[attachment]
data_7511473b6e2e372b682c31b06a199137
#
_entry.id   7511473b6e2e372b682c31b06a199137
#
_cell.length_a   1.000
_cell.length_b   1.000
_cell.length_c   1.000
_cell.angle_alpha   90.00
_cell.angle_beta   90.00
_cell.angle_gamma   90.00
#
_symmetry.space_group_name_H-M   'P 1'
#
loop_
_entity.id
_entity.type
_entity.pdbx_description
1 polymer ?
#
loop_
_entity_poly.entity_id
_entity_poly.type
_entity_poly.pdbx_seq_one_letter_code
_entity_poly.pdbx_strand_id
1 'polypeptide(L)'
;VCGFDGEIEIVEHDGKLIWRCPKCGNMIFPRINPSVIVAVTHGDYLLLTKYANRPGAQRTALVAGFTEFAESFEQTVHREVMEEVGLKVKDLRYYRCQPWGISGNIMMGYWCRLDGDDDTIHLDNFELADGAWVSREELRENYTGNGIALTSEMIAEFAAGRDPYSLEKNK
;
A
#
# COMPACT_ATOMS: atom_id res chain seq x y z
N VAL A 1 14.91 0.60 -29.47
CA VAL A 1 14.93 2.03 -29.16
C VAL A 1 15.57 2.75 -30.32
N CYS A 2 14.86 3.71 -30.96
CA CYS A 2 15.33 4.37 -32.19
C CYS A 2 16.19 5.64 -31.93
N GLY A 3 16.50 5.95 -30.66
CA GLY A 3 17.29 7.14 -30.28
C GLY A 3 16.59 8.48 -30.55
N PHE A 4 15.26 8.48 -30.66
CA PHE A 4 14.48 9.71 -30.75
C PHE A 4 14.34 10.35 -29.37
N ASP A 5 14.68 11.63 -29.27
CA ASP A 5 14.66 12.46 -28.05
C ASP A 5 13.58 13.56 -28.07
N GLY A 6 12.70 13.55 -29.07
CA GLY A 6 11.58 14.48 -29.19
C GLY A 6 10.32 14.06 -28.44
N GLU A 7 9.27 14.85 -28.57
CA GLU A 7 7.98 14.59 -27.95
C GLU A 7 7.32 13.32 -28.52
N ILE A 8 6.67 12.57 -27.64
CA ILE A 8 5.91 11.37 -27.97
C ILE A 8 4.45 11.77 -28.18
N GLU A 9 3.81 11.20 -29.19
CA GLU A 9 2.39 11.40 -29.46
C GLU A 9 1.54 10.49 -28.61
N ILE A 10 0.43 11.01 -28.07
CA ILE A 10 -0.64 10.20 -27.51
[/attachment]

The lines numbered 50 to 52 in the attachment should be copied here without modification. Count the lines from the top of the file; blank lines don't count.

CA GLU A 7 7.98 14.59 -27.95
C GLU A 7 7.32 13.32 -28.52
N ILE A 8 6.67 12.57 -27.64